Mondo Combos: A set of irons doesn’t have to mean just one model anymore
The best of both worlds? That’s not nearly enough for us hyper-personalized folks nowadays. We want the best of every world. When it comes to, say, Chinese food, that’s easy—you get the pu-pu platter or, for you fine-dining types, the chef ‘s special tasting menu. When it comes to cars, it’s a little bit tougher, at least until a Transformer-like sports car/luxury sedan/SUV arrives.
For golfers, professional and amateur, that have-it-all future can be now, thanks to the trend toward combination iron sets. To follow the automotive metaphor, it used to be you got 3-PW of the sports car (blade or muscle-back irons; hyper-demanding but super-sexy) or the luxury sedan (cavity-back irons; splitting the difference, Solomon-like, between forgiveness and feel/workability) or the SUV (tech-heavy game-improvement irons; giving you maximum help, if often as sexy as, well, an SUV). Period, full stop.
Today, clubmakers are offering the chance to turn your golf bag into a multi-car garage, with sets composed of most any and all iron models a brand has, each playing to its greatest strengths. Manufacturers are quick to note that these combo sets are meant to be the exception to the rule (even if most golfers think they themselves are the exception that proves the rule).
That’s why, other than a handful of brands like Callaway with its Apex models and Srixon with its ZX models, these sets are generally only available as a custom order via a clubfitting (something you should do regardless).
“Combo sets are still a niche play,” said Michael Vrska, Callaway’s director of fitting and player performance. “For most golfers, having one set of all the same clubs is the best setup.”
Quickly, though, let’s throw it in reverse. Yes, gearheads, we know: Combination iron sets weren’t invented yesterday, so you know. It’s just that previous attempts, sometimes dubbed “mixed sets,” were akin to a Chevy El Camino or a Subaru Brat—rudimentary efforts that slapped together two different things, creating one thing that kinda sorta worked. Seamless integration? Not so much, unless Frankenstein is your platonic ideal.
To see how far things have come in recent times, consider what Callaway is up to in the custom-combo space.
This year, the company went from one combination offering, the Mixed (made up of Apex 21 in the 3-7 irons and Apex Pro in the 8-AW), to four, adding the Player (Apex Pro 3-7, Apex MB 8-AW), the Sweet Spot (Apex DCB 4-5, Apex 21 6-AW) and the Triple Play (Apex DCB 4-5, Apex 21 6-9, Apex Pro PW-AW). As if that weren’t enough, customers can devise their own combination set using any of the Callaway Apex iron models—but those who do so likely don’t grasp the difficulty in creating a unit that performs harmoniously.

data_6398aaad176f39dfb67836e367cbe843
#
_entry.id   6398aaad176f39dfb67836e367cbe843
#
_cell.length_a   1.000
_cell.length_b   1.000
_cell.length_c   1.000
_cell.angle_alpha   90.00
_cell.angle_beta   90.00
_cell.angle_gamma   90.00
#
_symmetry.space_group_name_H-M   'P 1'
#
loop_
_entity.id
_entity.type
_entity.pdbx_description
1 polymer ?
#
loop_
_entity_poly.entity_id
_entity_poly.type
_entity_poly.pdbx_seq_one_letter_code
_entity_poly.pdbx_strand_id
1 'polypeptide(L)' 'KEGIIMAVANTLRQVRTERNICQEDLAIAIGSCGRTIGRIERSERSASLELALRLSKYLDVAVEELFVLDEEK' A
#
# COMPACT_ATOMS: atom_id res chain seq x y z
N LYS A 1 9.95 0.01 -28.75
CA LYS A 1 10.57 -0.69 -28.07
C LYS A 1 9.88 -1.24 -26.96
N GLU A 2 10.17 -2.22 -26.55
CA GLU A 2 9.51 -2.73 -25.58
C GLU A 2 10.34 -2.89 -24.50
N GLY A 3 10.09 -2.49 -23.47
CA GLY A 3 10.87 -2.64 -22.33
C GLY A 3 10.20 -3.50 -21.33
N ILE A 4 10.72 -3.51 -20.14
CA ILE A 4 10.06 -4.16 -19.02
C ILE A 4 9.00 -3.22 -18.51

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Callaway Apex DCB 21 Irons
Look, for example, at the fact that those prefabricated sets switch models at different points. The issue of which model does what best (and when) is just one of a myriad of questions that have to be resolved to create something that’s entirely coherent. There is also, critically, loft gapping. Differing offset, bounce, spin rates, launch angles, land angles, leading edge, sole width, face hotness. Taper-tip versus parallel-tip shafts. The different way different clubheads are built. The list goes on; the attendant attention to detail required, meticulous.
“It’s not, ‘Let’s grab a couple of clubs out of this box and a couple out of that box and, hey, good luck everybody,'” said Vrska.
Quite the contrary. Callaway looked at reams of data old and new, from analog to AI, and spoke to its network of clubfitters to help create “plug-and-play” combination sets. The average golfer likely would be quite surprised to learn that, say, an Apex Pro 21 8-iron from its own set and one from a combination set aren’t exactly the same—separate, custom tooling is used to create the different heads so that they work holistically with their ultimate set companions. That means tweaked lofts without changing critical playability factors, like the bounce or offset.
Players who ultimately choose to go with a combination set will be in the company of more and more Tour pros, like Callaway’s Phil Mickelson and Dylan Frittelli. That’s also true of companies such as Ping and Titleist that don’t offer stock combination sets at retail but happily (and increasingly) provide them via custom-fitting orders.
Ping’s Cameron Champ splits between a 4-iron i-Blade and a 5-9 Blueprint, while Viktor Perez is 3-5 in the i-Blade and 6-9 in the Blueprint; MacKenzie Hughes divvies his set between two other models, the i210 (4-6) and the S55 (7-9). Different strokes, and sticks, for different folks.
Davis Riley (Titleist T100 4-iron, 620 CB 5-6 iron, 620 MB 7-9 iron), a two-time winner on this season’s Korn Ferry Tour, almost assuredly will be on the PGA Tour next season, where he would join fellow Titleist staffers and combo-set denizens Bernd Wiesberger (T-100 3-iron, 620 CB 4-6, 620 MB 7-9) and Ben An (U500 3-iron, 716 T-MB 4-5, 620 MB 6-9).
“I’ve been doing the combination set for four or five seasons in a row now,” said Riley. “I’ve always been a blade-iron guy in the shorter sticks because I love the workability inherent in a muscle-back. I break to the CBs in the 5-iron and 6-iron because everybody could use a little help in the longer irons—it’s nice to have a little forgiveness there, even for a professional. And then the T100 4-iron, which is bent to a 3-iron, is more of a comfort thing for me. I just have confidence that I can bullet it down the fairway in case my driver
or fairways start going a little sideways on me off the tee.”
In golf, anyway, that Lamborghini-Lexus-Land Rover is here for those who want it.